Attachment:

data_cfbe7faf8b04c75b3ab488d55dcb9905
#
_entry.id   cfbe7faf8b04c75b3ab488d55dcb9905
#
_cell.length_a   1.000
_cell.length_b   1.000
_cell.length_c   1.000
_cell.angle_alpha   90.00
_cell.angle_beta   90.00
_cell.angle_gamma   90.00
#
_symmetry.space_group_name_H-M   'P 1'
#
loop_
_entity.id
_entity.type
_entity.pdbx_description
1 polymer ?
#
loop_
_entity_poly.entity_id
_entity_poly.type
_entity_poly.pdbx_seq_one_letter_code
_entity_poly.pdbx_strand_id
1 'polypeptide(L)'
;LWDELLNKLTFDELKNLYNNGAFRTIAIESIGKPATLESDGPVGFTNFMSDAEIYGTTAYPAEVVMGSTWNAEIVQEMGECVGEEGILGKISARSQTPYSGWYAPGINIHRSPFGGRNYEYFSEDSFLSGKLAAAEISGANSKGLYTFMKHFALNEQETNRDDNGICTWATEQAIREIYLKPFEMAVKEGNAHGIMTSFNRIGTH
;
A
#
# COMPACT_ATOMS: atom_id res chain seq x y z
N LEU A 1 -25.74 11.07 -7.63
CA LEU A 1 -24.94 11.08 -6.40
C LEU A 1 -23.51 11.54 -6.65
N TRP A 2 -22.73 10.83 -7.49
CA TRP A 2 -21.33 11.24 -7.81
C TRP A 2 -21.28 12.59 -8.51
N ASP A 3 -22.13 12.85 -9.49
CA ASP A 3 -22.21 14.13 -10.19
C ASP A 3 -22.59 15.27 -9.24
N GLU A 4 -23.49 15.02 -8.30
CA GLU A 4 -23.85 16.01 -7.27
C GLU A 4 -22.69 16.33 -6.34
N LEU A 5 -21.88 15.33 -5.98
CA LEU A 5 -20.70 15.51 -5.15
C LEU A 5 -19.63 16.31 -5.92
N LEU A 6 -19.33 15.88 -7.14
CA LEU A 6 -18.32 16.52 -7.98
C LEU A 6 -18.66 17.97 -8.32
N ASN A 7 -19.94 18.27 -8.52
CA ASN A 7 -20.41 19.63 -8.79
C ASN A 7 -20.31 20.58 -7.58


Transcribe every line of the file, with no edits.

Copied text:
data_cfbe7faf8b04c75b3ab488d55dcb9905
#
_entry.id   cfbe7faf8b04c75b3ab488d55dcb9905
#
_cell.length_a   1.000
_cell.length_b   1.000
_cell.length_c   1.000
_cell.angle_alpha   90.00
_cell.angle_beta   90.00
_cell.angle_gamma   90.00
#
_symmetry.space_group_name_H-M   'P 1'
#
loop_
_entity.id
_entity.type
_entity.pdbx_description
1 polymer ?
#
loop_
_entity_poly.entity_id
_entity_poly.type
_entity_poly.pdbx_seq_one_letter_code
_entity_poly.pdbx_strand_id
1 'polypeptide(L)'
;LWDELLNKLTFDELKNLYNNGAFRTIAIESIGKPATLESDGPVGFTNFMSDAEIYGTTAYPAEVVMGSTWNAEIVQEMGECVGEEGILGKISARSQTPYSGWYAPGINIHRSPFGGRNYEYFSEDSFLSGKLAAAEISGANSKGLYTFMKHFALNEQETNRDDNGICTWATEQAIREIYLKPFEMAVKEGNAHGIMTSFNRIGTH
;
A
#
# COMPACT_ATOMS: atom_id res chain seq x y z
N LEU A 1 -25.74 11.07 -7.63
CA LEU A 1 -24.94 11.08 -6.40
C LEU A 1 -23.51 11.54 -6.65
N TRP A 2 -22.73 10.83 -7.49
CA TRP A 2 -21.33 11.24 -7.81
C TRP A 2 -21.28 12.59 -8.51
N ASP A 3 -22.13 12.85 -9.49
CA ASP A 3 -22.21 14.13 -10.19
C ASP A 3 -22.59 15.27 -9.24
N GLU A 4 -23.49 15.02 -8.30
CA GLU A 4 -23.85 16.01 -7.27
C GLU A 4 -22.69 16.33 -6.34
N LEU A 5 -21.88 15.33 -5.98
CA LEU A 5 -20.70 15.51 -5.15
C LEU A 5 -19.63 16.31 -5.92
N LEU A 6 -19.33 15.88 -7.14
CA LEU A 6 -18.32 16.52 -7.98
C LEU A 6 -18.66 17.97 -8.32
N ASN A 7 -19.94 18.27 -8.52
CA ASN A 7 -20.41 19.63 -8.79
C ASN A 7 -20.31 20.58 -7.58